Keeping HIT on Our Radar Screens

Abstract & Commentary

By Saadia R. Akhtar, MD, MSc, Idaho Pulmonary Associates, Boise, is Associate Editor for Critical Care Alert.

Dr. Akhtar does research for Eli Lilly.

Synopsis: A meta-analysis of 10 studies of heparin used either for prophylaxis or for treatment suggests that venous thromboembolism related to heparin-induced thrombocytopenia occurs frequently in patients previously treated with unfractionated heparin, but uncommonly in those on low molecular weight heparin.

Source: Levine RL, et al. How frequently is venous thromboembolism in heparin-treated patients associated with heparin-induced thrombocytopenia? Chest. 2006;130:681-687.

A systematic search of the literature from 1984 to 2004 was conducted in order to answer the question posed by the title of this article: How frequently is venous thromboembolism in heparin-treated patients associated with heparin-induced thrombocytopenia (HIT)? Randomized controlled trials and cohort studies (retrospective or prospective) of unfractionated or low-molecular-weight heparin (UH or LMWH), for either prophylaxis or treatment of venous thromboembolism (VTE), were included if they clearly defined and objectively tested for HIT and new or recurrent VTE. In addition, qualifying studies had to have at least one VTE occur in the relevant patient group.

Initial search terms identified 673 citations on MEDLINE. Of these, 41 were pertinent based on title and abstract. A supplemental search of bibliographies of review articles and texts on the subject was also conducted. A total of 10 articles (6 randomized controlled trials, 3 prospective cohorts, 1 retrospective study) met all inclusion criteria. Data were taken from these studies and tabulated as VTE occurring in patients with HIT and without HIT. The authors further evaluated VTE with HIT in those treated with UH vs LMWH, intravenous vs subcutaneous heparin therapy, and in medical vs surgical patients. Standard statistical methods were employed.

There were several differences between the studies, including types of patients (at varying risks for HIT), duration of treatment (5 to > 20 days), laboratory test used for identifying HIT, and follow-up for recurrent VTE (hospital length of stay to 90 days). HIT was defined either as a platelet count < 100,000/mL or as a 40-50% decrease from baseline level. The 10 studies provided data from 6219 patients (3792 received UH and 2427 LMWH): 386 patients developed VTE and 32 had HIT. VTE was more likely to occur in surgical patients than in medical patients. There was no difference in the risk of HIT-associated VTE between patients receiving intravenous UH vs. subcutaneous UH. However, the frequency of HIT-associated VTE was markedly higher in patients who had received UH compared to those who had received LMWH (12.8% vs 0.7%).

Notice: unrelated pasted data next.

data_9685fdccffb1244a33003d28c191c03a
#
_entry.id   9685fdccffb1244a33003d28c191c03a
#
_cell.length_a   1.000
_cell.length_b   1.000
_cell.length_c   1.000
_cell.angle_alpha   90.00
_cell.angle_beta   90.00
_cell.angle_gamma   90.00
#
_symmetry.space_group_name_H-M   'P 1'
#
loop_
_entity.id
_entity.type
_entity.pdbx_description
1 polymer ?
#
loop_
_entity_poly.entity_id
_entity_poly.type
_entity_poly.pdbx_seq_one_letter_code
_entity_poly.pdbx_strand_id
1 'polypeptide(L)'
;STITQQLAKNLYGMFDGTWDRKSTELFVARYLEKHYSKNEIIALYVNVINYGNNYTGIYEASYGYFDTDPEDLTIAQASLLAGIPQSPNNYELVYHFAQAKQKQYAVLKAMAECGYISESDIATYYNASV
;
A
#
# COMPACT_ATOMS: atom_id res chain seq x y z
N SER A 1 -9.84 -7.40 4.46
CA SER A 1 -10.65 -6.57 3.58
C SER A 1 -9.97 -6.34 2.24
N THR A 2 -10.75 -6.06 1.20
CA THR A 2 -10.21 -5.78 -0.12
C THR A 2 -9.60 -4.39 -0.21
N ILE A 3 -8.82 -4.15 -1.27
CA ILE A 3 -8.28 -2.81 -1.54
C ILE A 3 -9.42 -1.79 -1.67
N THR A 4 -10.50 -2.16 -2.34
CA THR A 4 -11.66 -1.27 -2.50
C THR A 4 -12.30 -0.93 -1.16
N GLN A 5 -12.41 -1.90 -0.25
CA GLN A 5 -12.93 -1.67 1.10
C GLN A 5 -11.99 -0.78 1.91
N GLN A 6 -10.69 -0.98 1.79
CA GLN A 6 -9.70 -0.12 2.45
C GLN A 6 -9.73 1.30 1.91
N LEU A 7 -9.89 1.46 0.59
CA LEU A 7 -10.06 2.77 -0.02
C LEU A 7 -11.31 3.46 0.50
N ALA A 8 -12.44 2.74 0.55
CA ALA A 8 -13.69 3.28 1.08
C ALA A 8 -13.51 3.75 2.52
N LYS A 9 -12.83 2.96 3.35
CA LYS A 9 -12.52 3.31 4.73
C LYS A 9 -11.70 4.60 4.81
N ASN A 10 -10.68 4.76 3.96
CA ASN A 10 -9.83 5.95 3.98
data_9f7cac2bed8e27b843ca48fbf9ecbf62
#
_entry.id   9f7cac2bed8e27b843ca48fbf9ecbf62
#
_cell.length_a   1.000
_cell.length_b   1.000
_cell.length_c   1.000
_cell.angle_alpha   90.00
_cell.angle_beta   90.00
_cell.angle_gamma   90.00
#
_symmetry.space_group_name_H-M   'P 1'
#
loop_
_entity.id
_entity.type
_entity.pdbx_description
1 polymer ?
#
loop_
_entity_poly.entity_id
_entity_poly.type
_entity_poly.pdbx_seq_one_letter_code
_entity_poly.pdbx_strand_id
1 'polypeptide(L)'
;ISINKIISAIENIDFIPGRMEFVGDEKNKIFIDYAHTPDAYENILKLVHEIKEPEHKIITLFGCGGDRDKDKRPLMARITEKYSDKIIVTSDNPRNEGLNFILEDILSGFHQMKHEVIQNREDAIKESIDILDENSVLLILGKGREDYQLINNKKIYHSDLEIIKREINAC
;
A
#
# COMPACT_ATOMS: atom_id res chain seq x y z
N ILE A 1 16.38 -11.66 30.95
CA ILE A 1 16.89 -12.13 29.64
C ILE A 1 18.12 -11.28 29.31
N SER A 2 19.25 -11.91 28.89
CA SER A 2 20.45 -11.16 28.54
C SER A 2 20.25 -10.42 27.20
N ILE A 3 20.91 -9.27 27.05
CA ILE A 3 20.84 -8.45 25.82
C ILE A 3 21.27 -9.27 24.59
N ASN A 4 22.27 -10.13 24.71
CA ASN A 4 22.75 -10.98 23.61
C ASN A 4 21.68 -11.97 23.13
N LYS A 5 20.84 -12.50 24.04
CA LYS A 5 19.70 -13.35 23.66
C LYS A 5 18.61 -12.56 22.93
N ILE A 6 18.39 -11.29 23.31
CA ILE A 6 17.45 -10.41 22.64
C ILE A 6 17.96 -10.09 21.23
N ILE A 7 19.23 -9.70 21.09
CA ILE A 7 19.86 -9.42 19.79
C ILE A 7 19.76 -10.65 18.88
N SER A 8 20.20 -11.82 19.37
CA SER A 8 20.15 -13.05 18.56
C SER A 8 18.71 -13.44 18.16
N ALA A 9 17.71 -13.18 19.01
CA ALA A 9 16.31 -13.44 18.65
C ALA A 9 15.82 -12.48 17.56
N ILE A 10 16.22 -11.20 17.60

HIT is a potentially life-threatening immune-mediated condition associated with recurrent VTE (and arterial thromboses), even after cessation of heparin. Antibodies are formed to the heparin-platelet factor 4 complex, and these lead to platelet activation. Multiple mechanisms increase thrombin generation and clotting. Clearance of aggregated platelets results in thrombocytopenia. HIT is usually readily recognized in patients who develop severe thrombocytopenia (with or without VTE) within the usual time frame of 5-10 days after initiation of heparin. However, it may be easily missed in patients with a mild and relative thrombocytopenia or those with normalized platelet counts presenting with VTE after a recent brief exposure to a heparin product.

As the authors note in their discussion, there is a reasonably large literature on the incidence of HIT following UH or LMWH (0.2-3%, lowest for LMWH).1,2 Furthermore, the incidence of thrombosis in the first few weeks after development of HIT is also fairly well-described (20-75% if alternative anticoagulation is not added). With these considerations in mind, the authors sought to answer a slightly different question: "What is the risk that a patient presenting with VTE during or following heparin therapy has HIT?" They found that 1 out of every 8 patients who developed VTE following exposure to UH had HIT. For LMWH, it was < 1 out of every 100 patients.

The studies included in the analysis have several limitations, such as limited follow-up and screening period for VTE and the use of laboratory tests for HIT that may have relatively low sensitivity. The analysis itself is limited by the dissimilarities between the included studies and lack of any sort of adjustment for these. However, such deficiencies would most likely result in an underestimation of risk.

Thus, although this publication may not provide the most accurate estimation of risk of HIT in patients presenting with VTE after recent heparin therapy, it provides an important reminder that the risk is quite substantial. Evaluation for HIT must be considered as part of the routine diagnostic evaluation of every patient with VTE.


  1. Arepally GM, Ortel TL. Clinical practice. Heparin-induced thrombocytopenia. N Engl J Med. 2006;355:809-817.
  2. Warkentin TE, Greinacher A. Heparin-induced thrombocytopenia: recognition, treatment, and prevention: the Seventh ACCP Conference on Antithrombotic and Thrombolytic Therapy. Chest. 2004:126:311S-337S. Erratum in: Chest. 2005;127:416.